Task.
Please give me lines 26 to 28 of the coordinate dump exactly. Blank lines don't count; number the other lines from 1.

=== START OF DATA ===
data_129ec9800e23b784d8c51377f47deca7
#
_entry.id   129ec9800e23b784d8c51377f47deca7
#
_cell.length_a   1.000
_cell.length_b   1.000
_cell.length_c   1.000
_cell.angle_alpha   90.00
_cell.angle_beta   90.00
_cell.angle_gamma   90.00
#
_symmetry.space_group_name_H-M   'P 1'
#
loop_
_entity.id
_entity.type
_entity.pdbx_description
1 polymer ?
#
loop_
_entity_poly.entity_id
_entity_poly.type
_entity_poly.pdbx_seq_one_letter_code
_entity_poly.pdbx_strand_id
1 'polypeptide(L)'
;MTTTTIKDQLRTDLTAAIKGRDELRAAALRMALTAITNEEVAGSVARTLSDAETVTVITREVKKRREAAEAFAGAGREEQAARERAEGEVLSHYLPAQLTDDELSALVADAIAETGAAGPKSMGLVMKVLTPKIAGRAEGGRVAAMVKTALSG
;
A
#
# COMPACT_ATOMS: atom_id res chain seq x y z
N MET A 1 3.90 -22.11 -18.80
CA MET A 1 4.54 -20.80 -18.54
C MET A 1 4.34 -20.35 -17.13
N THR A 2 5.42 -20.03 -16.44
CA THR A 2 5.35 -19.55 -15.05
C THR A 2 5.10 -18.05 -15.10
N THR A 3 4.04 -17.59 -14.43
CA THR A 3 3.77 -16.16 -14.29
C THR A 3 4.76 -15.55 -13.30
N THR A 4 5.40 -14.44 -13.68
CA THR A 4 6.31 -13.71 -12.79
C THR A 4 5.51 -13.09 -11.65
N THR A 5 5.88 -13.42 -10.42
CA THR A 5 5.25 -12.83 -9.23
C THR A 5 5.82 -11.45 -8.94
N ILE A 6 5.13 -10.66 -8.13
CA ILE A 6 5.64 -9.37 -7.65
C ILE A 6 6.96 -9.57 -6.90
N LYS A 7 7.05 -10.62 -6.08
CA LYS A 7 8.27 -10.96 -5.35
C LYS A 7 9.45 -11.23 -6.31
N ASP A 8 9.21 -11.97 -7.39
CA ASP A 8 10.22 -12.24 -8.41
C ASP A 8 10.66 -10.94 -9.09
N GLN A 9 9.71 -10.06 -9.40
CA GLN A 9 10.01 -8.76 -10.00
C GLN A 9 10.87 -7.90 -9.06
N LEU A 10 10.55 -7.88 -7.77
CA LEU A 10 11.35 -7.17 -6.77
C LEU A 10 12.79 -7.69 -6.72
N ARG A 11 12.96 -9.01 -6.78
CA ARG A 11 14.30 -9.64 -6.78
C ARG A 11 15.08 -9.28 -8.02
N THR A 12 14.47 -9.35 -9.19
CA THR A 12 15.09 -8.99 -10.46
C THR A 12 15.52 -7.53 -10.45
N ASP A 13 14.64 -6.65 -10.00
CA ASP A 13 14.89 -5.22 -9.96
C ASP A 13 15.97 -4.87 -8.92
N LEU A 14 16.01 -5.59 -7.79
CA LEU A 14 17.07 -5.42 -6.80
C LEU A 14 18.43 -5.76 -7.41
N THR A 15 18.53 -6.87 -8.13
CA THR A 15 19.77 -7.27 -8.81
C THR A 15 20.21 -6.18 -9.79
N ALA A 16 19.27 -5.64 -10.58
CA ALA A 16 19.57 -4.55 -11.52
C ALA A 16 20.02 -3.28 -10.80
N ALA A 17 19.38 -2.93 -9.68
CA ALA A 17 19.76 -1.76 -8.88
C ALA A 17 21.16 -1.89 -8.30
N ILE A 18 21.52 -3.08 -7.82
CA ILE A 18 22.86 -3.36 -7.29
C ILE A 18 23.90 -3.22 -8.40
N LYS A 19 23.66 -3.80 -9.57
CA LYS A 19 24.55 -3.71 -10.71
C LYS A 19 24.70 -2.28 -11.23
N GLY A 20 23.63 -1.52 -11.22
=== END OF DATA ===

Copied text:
;MTTTTIKDQLRTDLTAAIKGRDELRAAALRMALTAITNEEVAGSVARTLSDAETVTVITREVKKRREAAEAFAGAGREEQAARERAEGEVLSHYLPAQLTDDELSALVADAIAETGAAGPKSMGLVMKVLTPKIAGRAEGGRVAAMVKTALSG
;
A